Notio Aerometer pack shot

(Image credit: Notio)

The Notio measures an accurate and repeatable value for the product of our coefficient of drag and frontal aero - essentially trying to measure just how aero we are. This sounds relatively simple but aerodynamics are complicated and air passing over us behaves in a strange way so creating a device small enough that it can be strapped to a bicycle but good enough to get repeatable measurements is no mean feat. 

Notio Aerometer: construction

The device itself is a small black pod with a bike computer-sized mount. The Notio sits on a platform on this mount which can be rotated - this means there’s a little more flexibility as to where it can be mounted on the front of a bike. This can be useful in two circumstances - when looking to optimise the front end of a TT bike or when looking to strap it to a bike with non-standard bars, many time trial front ends aren’t particularly amenable to bolting devices on - especially high-end ones.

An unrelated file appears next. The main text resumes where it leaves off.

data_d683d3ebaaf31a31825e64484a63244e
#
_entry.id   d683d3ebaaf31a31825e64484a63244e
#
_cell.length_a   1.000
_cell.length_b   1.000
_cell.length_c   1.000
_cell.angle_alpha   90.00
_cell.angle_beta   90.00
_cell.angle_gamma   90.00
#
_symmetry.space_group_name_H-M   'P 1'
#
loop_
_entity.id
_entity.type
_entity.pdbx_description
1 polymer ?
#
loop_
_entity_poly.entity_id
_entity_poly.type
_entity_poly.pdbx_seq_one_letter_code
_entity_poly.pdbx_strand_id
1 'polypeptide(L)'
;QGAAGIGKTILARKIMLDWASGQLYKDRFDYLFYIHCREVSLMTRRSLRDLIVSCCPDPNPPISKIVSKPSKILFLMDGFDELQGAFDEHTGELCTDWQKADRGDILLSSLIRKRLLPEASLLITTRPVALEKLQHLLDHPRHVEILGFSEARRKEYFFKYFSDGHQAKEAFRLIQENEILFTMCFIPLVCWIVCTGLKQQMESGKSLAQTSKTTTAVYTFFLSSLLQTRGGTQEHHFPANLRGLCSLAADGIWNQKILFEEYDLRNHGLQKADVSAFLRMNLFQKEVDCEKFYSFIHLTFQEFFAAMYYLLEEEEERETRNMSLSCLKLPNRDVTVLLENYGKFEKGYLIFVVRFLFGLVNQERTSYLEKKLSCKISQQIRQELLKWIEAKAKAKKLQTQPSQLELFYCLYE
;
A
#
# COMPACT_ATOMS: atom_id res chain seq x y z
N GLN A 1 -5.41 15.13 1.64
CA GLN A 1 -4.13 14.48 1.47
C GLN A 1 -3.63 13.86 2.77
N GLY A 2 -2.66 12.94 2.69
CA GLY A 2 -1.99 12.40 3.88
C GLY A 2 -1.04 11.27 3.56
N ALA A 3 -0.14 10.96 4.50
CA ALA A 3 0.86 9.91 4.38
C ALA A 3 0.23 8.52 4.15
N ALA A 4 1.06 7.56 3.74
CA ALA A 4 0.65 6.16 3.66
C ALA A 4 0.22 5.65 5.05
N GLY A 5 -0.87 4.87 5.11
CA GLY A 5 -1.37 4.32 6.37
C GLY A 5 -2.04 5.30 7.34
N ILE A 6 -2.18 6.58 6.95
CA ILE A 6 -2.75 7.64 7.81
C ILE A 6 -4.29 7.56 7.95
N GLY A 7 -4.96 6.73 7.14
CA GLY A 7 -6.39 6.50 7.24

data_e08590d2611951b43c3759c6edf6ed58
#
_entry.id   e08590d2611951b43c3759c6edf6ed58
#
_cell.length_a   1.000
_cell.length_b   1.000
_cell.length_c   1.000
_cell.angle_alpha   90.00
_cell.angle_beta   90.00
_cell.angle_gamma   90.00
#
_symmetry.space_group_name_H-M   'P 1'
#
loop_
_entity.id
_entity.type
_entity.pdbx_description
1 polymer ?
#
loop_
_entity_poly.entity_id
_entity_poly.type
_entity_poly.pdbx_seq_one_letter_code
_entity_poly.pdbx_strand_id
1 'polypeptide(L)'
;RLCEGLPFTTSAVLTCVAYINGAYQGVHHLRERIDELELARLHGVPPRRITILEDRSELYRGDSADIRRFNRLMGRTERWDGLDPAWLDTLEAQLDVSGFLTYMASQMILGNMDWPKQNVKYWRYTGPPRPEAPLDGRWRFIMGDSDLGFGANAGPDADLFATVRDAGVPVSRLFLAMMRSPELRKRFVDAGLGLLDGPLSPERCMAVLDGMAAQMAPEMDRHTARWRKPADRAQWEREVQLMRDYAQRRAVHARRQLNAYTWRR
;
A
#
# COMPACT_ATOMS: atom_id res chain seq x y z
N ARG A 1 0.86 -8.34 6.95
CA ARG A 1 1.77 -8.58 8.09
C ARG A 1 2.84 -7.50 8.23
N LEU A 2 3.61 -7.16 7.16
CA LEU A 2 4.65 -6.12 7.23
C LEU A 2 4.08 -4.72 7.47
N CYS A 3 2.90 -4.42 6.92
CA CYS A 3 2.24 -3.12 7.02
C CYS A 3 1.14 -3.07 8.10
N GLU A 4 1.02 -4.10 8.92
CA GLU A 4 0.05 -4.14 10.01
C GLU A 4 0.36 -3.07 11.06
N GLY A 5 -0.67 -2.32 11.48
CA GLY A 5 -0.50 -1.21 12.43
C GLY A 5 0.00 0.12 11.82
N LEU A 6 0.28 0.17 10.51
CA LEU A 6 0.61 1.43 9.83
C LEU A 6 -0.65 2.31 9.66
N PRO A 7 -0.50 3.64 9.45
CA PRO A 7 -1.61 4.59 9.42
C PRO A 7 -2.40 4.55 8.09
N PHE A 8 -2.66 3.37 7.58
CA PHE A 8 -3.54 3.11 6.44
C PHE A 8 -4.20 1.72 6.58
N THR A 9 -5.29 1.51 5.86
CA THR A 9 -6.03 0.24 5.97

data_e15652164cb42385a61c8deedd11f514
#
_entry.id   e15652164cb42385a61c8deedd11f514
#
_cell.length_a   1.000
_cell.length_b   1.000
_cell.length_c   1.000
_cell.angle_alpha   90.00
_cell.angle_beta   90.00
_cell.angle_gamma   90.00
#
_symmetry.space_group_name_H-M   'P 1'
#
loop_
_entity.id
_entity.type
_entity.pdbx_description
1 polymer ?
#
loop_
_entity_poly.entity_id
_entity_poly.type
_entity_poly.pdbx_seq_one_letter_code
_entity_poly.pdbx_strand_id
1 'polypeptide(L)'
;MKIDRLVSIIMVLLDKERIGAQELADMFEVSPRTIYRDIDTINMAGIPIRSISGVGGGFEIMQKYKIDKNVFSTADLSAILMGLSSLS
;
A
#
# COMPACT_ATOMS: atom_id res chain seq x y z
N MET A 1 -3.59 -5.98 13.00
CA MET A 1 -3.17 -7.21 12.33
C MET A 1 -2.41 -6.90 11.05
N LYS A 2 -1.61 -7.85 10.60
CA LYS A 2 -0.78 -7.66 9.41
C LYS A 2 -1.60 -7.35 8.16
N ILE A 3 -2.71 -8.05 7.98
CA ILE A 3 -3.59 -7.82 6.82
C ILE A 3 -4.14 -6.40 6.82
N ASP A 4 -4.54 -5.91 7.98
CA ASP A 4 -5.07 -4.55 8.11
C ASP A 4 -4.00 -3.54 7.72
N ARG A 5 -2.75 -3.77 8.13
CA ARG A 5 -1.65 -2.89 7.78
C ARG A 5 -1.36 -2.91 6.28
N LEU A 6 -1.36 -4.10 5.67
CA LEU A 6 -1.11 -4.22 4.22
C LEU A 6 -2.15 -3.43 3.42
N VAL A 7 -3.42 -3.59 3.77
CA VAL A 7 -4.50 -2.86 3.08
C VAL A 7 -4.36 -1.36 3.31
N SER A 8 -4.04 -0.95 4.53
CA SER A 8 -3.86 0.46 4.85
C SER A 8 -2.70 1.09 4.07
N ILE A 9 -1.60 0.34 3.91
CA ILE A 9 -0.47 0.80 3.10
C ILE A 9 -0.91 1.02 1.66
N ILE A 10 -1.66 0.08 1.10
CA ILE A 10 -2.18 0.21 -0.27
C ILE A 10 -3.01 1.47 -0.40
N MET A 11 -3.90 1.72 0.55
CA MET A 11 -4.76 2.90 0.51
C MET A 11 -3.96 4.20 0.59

Notio claims a battery life of up to 12 hours while recording. During the test sessions that we’ve done with this, it’s not run out of charge yet. I have seen data from some long time trials measured from this device, though I avoid doing long time trials myself at all costs. The battery is charged with a standard miniature USB cable. 

Notio Aerometer mounted on a time trial bike

(Image credit: Tom Epton)

The only difficulty we had when testing with the Notio was finding ways to strap it to high-end time trial bikes. Non-standard and oddly shaped tubes are commonplace here and a few more mounting solutions from Notio would be welcome.